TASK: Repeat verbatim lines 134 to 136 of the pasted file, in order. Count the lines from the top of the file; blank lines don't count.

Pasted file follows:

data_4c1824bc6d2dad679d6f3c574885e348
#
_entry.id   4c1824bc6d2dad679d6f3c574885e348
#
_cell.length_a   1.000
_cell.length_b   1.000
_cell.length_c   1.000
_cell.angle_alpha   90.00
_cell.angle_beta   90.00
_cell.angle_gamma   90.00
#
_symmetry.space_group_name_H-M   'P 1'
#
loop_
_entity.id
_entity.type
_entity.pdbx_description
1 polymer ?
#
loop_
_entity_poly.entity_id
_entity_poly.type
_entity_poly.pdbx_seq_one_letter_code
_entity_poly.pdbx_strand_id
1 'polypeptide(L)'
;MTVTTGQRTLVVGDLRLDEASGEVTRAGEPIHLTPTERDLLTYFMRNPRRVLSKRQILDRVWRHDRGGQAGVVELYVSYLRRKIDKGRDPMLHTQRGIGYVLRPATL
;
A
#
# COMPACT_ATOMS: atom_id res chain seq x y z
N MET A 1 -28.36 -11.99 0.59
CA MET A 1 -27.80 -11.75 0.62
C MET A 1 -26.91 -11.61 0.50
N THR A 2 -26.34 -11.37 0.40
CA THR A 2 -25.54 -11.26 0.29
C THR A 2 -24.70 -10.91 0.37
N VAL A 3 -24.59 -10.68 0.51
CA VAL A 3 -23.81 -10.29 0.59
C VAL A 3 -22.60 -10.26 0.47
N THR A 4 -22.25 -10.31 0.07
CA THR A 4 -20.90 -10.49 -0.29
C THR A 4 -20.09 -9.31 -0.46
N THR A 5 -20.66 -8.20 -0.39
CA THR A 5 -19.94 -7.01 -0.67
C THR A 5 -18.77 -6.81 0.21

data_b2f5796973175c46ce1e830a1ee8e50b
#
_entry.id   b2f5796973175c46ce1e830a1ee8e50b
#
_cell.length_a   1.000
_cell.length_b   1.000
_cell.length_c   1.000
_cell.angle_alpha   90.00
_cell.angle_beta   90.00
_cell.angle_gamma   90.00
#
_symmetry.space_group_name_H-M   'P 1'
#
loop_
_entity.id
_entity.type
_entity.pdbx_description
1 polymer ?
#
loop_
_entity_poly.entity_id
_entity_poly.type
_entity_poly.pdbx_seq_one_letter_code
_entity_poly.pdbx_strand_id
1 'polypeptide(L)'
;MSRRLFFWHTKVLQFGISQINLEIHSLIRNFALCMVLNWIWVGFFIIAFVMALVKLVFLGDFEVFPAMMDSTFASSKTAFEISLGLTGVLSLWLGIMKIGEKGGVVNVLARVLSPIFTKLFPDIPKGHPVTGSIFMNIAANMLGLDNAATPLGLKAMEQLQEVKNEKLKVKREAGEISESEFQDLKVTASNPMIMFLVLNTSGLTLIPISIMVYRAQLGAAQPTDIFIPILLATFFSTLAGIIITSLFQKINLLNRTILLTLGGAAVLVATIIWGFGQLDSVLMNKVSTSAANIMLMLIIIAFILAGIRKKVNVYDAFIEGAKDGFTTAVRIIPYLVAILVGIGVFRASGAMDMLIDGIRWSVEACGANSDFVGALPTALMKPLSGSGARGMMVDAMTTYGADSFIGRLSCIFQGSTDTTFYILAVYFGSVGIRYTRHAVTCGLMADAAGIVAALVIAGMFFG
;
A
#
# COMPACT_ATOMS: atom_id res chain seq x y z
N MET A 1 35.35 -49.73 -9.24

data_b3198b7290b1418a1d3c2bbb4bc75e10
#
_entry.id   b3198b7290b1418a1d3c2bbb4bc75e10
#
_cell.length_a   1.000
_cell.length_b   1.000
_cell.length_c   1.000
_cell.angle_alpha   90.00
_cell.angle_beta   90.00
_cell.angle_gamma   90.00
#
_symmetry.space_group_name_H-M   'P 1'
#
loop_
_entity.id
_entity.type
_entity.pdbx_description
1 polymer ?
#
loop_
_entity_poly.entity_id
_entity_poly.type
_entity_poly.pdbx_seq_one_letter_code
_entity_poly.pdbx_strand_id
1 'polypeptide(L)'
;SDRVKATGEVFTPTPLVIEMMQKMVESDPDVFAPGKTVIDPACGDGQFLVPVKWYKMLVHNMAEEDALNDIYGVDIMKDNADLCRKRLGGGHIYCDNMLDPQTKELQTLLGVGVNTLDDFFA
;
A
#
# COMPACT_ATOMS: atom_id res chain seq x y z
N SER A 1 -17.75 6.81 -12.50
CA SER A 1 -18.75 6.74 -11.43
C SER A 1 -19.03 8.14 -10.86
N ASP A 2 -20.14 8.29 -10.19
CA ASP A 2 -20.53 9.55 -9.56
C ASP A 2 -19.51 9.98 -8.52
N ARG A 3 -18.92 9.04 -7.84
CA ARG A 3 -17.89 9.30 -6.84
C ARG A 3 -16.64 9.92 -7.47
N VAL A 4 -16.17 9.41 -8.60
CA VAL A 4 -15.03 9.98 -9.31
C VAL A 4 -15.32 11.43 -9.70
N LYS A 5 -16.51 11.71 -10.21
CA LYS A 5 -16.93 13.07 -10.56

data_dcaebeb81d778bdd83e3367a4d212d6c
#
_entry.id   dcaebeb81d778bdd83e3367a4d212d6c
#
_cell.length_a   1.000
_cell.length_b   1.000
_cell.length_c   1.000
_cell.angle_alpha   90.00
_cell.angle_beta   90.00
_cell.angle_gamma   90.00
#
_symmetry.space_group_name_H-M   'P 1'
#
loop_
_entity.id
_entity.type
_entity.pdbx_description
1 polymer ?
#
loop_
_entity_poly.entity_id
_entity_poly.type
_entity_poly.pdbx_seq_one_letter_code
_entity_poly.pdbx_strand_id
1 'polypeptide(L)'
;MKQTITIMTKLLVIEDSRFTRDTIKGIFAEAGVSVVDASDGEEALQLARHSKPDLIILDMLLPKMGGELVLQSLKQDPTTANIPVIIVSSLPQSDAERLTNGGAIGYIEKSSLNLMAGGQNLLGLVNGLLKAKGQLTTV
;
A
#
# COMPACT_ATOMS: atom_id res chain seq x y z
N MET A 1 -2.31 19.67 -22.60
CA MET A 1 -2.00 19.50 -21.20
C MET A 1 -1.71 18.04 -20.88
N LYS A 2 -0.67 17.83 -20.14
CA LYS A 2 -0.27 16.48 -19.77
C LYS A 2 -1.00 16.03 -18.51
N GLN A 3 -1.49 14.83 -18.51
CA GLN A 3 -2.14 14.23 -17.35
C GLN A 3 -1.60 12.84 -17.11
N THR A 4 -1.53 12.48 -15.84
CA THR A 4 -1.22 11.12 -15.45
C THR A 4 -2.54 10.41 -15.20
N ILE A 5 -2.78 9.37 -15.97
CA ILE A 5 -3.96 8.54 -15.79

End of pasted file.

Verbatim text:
loop_
_entity.id
_entity.type